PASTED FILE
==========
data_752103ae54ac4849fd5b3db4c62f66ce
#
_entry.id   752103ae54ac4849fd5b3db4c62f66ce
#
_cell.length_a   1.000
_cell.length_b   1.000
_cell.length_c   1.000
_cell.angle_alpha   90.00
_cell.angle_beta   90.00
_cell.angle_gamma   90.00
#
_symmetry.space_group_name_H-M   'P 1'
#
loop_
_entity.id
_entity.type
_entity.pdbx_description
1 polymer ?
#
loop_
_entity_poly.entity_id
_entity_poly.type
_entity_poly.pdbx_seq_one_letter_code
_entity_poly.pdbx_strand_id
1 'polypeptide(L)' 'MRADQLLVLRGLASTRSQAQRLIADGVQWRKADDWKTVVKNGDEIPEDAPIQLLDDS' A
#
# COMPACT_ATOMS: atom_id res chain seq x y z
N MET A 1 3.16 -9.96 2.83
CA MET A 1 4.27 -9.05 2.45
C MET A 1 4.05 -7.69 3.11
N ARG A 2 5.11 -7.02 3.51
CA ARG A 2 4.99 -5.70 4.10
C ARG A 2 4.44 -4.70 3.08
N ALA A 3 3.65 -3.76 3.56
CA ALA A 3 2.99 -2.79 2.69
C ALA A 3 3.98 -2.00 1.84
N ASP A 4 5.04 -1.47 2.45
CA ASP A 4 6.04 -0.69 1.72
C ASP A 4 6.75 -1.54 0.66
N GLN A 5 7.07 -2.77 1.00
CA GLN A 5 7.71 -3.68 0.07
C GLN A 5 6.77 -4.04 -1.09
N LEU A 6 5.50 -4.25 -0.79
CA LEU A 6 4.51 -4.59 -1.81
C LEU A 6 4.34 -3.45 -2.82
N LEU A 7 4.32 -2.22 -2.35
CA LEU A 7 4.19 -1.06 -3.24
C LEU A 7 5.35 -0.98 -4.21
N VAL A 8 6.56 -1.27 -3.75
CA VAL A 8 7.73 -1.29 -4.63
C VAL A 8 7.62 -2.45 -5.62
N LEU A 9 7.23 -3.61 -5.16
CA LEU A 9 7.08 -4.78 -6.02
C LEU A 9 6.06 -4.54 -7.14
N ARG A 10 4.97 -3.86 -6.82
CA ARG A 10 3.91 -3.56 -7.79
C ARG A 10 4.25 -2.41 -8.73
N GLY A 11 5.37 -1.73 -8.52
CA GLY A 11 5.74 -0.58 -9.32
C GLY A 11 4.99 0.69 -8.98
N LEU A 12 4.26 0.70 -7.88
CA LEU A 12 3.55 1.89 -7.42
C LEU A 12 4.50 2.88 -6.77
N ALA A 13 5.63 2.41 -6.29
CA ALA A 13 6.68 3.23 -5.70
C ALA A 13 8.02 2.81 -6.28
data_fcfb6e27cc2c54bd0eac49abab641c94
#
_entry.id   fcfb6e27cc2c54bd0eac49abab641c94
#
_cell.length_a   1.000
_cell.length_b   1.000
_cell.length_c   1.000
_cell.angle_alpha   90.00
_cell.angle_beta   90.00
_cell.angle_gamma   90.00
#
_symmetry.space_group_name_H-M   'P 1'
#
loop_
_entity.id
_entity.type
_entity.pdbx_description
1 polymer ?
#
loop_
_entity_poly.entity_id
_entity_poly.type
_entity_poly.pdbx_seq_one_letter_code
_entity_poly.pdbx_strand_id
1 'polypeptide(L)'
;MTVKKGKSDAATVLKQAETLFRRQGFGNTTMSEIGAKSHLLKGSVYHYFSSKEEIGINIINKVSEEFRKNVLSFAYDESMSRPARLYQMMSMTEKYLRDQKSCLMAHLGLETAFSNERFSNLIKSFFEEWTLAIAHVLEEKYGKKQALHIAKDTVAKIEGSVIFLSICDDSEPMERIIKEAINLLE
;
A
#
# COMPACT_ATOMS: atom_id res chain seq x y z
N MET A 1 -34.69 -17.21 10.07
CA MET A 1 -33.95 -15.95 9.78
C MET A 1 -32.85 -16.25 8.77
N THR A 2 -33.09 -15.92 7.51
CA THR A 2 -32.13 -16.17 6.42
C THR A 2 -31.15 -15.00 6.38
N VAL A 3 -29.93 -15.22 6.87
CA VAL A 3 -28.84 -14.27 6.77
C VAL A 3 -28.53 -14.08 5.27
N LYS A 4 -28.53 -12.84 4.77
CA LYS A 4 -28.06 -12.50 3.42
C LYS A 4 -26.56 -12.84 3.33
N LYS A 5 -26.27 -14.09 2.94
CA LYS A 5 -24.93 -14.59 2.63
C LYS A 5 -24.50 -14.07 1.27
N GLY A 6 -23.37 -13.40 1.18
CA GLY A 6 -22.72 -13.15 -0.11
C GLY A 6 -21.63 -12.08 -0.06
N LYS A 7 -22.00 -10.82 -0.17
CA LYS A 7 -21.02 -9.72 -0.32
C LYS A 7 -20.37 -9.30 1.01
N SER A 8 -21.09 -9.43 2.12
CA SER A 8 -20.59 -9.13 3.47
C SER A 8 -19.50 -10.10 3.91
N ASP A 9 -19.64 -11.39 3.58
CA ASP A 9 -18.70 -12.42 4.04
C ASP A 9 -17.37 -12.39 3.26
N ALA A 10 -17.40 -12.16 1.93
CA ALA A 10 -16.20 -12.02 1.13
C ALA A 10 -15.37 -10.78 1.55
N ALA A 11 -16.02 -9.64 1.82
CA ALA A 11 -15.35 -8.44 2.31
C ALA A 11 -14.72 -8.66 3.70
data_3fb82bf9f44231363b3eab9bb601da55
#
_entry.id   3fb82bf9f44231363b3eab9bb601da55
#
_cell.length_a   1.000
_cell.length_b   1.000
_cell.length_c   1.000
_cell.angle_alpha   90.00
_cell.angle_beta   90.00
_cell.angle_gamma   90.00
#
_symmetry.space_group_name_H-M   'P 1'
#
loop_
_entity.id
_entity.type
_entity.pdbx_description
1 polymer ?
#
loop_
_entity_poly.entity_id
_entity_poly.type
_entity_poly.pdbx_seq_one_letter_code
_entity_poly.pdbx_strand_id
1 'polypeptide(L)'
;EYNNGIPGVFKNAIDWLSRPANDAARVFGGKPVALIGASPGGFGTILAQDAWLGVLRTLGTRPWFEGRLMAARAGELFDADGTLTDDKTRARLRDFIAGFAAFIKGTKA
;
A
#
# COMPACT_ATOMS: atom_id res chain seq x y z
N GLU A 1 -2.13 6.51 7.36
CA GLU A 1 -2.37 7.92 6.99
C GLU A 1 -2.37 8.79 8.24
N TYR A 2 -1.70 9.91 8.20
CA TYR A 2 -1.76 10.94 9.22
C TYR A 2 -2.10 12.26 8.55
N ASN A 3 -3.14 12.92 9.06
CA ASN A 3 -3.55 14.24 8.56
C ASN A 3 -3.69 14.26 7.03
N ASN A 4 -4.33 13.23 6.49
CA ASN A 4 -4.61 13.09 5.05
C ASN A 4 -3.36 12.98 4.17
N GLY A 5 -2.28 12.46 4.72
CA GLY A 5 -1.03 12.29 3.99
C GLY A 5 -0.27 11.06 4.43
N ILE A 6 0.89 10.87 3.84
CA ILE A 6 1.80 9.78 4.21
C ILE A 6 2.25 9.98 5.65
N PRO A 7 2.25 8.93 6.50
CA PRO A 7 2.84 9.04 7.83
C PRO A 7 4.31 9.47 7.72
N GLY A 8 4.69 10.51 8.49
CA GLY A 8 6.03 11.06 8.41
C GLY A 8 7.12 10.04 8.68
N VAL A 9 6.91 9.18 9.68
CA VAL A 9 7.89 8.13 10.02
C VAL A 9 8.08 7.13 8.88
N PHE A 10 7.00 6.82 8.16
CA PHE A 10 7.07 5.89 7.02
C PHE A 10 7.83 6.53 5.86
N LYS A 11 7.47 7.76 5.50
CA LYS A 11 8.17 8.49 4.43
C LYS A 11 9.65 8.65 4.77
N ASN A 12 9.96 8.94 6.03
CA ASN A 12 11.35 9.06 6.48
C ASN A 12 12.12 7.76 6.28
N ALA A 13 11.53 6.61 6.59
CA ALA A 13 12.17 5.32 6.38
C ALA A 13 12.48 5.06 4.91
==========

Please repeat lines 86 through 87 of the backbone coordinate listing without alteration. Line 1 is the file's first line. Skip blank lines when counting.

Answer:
loop_
_entity_poly.entity_id